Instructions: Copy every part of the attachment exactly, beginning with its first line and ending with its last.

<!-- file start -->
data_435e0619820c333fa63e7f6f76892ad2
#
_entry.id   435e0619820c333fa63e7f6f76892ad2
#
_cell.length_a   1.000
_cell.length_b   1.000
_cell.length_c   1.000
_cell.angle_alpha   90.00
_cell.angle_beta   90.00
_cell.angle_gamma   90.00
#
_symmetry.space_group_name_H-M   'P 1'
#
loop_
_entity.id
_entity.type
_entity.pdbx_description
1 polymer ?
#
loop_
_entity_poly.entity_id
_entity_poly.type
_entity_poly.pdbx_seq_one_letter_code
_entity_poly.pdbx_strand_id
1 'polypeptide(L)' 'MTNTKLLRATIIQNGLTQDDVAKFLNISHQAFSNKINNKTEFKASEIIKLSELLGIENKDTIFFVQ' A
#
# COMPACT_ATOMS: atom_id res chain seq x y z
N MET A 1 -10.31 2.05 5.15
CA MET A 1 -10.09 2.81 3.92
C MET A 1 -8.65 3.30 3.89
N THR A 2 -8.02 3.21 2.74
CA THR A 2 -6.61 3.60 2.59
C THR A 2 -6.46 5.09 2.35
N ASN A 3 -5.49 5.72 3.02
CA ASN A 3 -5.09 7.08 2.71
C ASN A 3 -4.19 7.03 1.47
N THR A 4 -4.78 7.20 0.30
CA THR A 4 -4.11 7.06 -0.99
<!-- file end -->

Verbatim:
data_435e0619820c333fa63e7f6f76892ad2
#
_entry.id   435e0619820c333fa63e7f6f76892ad2
#
_cell.length_a   1.000
_cell.length_b   1.000
_cell.length_c   1.000
_cell.angle_alpha   90.00
_cell.angle_beta   90.00
_cell.angle_gamma   90.00
#
_symmetry.space_group_name_H-M   'P 1'
#
loop_
_entity.id
_entity.type
_entity.pdbx_description
1 polymer ?
#
loop_
_entity_poly.entity_id
_entity_poly.type
_entity_poly.pdbx_seq_one_letter_code
_entity_poly.pdbx_strand_id
1 'polypeptide(L)' 'MTNTKLLRATIIQNGLTQDDVAKFLNISHQAFSNKINNKTEFKASEIIKLSELLGIENKDTIFFVQ' A
#
# COMPACT_ATOMS: atom_id res chain seq x y z
N MET A 1 -10.31 2.05 5.15
CA MET A 1 -10.09 2.81 3.92
C MET A 1 -8.65 3.30 3.89
N THR A 2 -8.02 3.21 2.74
CA THR A 2 -6.61 3.60 2.59
C THR A 2 -6.46 5.09 2.35
N ASN A 3 -5.49 5.72 3.02
CA ASN A 3 -5.09 7.08 2.71
C ASN A 3 -4.19 7.03 1.47
N THR A 4 -4.78 7.20 0.30
CA THR A 4 -4.11 7.06 -0.99